[ Concerts ]
Yale Philharmonia offers four 20th-century works for chamber orchestra in Sprague Hall Feb. 26-27
Program features the original version of Copland’s Appalachian Spring
The Yale Philharmonia, the premier ensemble of the Yale School of Music, will present two concerts of music for chamber orchestra on Friday and Saturday, February 26 and 27, at 8 pm in Sprague Hall. The program, which is the same each night, belies the twentieth century’s reputation for difficult music: all four pieces are tonal and among the era’s most approachable repertoire. Shinik Hahm, the conductor of the Yale Philharmonia, will lead both performances.
The program opens with Stravinsky’s neo-classical chamber concerto Dumbarton Oaks (1937-8), inspired by Bach’s Brandenburg Concertos. Closing the first half is the original version of Copland’s Appalachian Spring, scored for 13 instruments. The ever-popular work won Copland the 1945 Pulitzer Prize. Carl Nielsen’s Concerto for Clarinet and Orchestra (1928) will feature soloist Paul Won Jin Cho, a winner of the 2009 Woolsey Hall Concerto Competition. The concert will conclude with Stravinsky’s Concerto in D for string orchestra.
Admission is free, but tickets are required. Tickets may be picked up at the Sprague Hall box office (470 College Street), or for a $1 handling fee per ticket can be reserved online or by phone. For more information, visit the Yale School of Music website, music.yale.edu, or call the concert office 203 432-4158. A live video stream of the concert will be available on the Yale School of Music website.
About the performers
The Philharmonia Orchestra of Yale is one of America’s foremost music school ensembles. The largest performing group at the Yale School of Music, the Philharmonia offers superb training in orchestral playing and repertoire. Performances include an annual series of concerts in Woolsey Hall, as well as Yale Opera productions in the Schubert Performing Arts Center. In addition to its season of six Woolsey Hall concerts, the Philharmonia Orchestra of Yale has performed on numerous occasions in Carnegie Hall and Alice Tully Hall in New York City and at the Kennedy Center in Washington, D.C. The Philharmonia recently undertook its first tour of Asia, with acclaimed performances in the Seoul Arts Center, the Forbidden City Concert Hall and National Center for the Performing Arts (Beijing), and the Shanghai Grand Theatre.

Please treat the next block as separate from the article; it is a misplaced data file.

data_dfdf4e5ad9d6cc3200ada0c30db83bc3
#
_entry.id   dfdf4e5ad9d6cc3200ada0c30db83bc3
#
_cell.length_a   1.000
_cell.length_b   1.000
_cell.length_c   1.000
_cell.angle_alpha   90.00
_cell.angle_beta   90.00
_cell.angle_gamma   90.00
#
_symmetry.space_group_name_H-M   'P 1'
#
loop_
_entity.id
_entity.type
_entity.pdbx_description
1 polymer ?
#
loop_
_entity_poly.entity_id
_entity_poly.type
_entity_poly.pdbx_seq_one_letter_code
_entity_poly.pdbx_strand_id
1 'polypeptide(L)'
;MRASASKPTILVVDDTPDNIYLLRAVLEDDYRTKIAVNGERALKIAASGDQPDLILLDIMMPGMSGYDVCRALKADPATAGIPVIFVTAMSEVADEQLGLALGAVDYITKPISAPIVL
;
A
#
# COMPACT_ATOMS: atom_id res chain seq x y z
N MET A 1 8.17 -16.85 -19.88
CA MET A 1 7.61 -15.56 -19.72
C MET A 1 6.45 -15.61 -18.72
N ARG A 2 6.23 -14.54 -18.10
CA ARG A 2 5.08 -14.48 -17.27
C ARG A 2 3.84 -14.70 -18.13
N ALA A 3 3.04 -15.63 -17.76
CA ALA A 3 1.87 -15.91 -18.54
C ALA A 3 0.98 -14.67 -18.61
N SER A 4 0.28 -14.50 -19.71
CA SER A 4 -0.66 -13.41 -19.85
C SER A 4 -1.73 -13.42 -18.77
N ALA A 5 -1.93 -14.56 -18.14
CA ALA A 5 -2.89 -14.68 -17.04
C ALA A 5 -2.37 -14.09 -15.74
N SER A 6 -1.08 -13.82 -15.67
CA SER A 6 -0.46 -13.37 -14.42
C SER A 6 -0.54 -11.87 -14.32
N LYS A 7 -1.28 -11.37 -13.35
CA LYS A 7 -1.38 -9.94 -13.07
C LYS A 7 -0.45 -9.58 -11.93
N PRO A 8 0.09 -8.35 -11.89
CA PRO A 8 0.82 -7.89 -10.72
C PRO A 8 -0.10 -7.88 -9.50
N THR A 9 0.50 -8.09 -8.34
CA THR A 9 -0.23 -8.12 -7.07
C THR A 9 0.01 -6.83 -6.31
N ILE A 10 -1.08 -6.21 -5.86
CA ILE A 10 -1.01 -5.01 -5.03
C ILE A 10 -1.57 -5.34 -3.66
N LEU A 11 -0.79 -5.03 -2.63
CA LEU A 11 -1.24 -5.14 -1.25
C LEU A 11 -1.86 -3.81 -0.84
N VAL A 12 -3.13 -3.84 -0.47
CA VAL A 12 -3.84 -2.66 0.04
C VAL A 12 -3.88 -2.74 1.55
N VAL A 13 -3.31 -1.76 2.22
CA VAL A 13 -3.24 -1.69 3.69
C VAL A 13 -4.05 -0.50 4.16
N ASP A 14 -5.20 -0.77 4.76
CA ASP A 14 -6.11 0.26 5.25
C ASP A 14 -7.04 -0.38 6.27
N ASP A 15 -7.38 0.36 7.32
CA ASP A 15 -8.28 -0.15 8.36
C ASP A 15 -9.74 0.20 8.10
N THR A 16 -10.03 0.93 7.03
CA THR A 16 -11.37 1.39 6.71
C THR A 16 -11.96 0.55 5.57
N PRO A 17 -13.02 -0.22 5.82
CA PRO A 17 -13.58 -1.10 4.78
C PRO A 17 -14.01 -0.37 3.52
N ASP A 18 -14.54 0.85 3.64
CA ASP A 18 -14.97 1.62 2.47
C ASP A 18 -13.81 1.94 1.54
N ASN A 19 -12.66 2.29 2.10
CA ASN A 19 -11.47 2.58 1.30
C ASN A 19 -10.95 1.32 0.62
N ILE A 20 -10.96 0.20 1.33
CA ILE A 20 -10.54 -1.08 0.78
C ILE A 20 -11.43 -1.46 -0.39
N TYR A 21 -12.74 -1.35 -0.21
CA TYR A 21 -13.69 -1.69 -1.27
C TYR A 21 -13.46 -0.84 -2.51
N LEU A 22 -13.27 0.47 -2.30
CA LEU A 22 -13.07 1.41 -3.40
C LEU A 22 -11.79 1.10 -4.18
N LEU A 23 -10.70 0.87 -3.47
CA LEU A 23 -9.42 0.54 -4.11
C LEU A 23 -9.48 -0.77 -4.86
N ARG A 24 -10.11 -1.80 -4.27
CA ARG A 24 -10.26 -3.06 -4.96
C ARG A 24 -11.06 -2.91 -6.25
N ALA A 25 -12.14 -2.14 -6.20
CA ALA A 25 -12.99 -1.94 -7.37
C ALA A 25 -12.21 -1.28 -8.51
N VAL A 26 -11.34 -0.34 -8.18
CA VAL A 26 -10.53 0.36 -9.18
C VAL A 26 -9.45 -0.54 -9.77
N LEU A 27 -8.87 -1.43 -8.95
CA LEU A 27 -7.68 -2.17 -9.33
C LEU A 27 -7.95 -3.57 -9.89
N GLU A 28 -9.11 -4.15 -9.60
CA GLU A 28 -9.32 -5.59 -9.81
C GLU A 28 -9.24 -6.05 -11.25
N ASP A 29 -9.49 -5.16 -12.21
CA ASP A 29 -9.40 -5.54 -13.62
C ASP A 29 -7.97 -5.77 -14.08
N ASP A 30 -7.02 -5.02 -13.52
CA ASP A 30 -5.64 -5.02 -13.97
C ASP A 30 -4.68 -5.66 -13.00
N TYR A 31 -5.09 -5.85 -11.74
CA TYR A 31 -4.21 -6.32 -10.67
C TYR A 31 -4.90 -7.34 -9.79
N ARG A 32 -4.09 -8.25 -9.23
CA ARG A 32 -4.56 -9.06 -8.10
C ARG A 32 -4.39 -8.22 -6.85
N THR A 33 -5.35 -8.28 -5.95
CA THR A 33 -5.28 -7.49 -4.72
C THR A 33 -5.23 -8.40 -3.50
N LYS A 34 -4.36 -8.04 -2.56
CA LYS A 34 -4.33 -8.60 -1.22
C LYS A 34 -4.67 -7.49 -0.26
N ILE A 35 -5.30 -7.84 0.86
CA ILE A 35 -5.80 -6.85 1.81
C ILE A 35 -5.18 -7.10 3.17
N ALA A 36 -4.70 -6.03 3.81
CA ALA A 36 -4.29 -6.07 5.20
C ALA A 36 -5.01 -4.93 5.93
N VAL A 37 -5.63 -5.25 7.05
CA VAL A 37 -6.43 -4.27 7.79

Shinik Hahm, the conductor of the Philharmonia Orchestra of Yale, has been a professor of conducting at the Yale School of Music since 2004. A dynamic and innovative musician, Hahm is sought after among North American, South American, European, and Asian orchestras. In 2006 Maestro Hahm completed his tenure as the Artistic Director and Principal Conductor of the Daejeon Philharmonic Orchestra in Korea, with which he toured the U.S. in 2004 and Japan in 2005. The DPO and Hahm performed in leading concert halls including Carnegie Hall, Kimmel Center (Philadelphia), Benaroya Hall (Seattle), Meyerhoff Symphony Hall (Baltimore), Tokyo Opera City Concert Hall, and Osaka Symphony Hall. Hahm served as Music Director of the Abilene (TX) Philharmonic Orchestra for a decade (1993-2003), successfully converting the community ensemble into a professional regional orchestra.
Clarinetist Paul Won Jin Cho received his bachelor’s degree in music from Korean National University of Arts and his master’s degree from Seoul National University. He finished his Graduate Certificate at the University of Southern California under Yehuda Gilad. Cho has won awards in numerous competitions and received a Koussevitzky Young Artist Award. He has been invited to solo with Busan Philharmonic Orchestra, Suwon Philharmonic Orchestra, and Torrance Symphony Orchestra. As an orchestra member, he has played with the Tanglewood Music Center, Youth Orchestra of the Americas, and American Youth Symphony, appearing under distinguished conductors such as Rafael Frühbeck de Burgos, Sergiu Commissiona, Myung-Hun Chung, Placido Domingo, James Levine, and Carlos Miguel Prieto. Cho is currently studying with David Shifrin at the Yale School of Music pursuing his Artist Diploma.
The program will be presented in the following order: Stravinsky: Dumbarton Oaks, Copland: Appalachian Spring, Nielsen: Clarinet Concerto, and Stravinsky: Concerto in D.
These performances of the Yale Philharmonia will also feature assistant conductors Farkhad Khudyev and Adrian Slywotzky. Khudyev will conduct Dumbarton Oaks, and Slywotzky will conduct Appalachian Spring. Shinik Hahm will conduct the second half of the program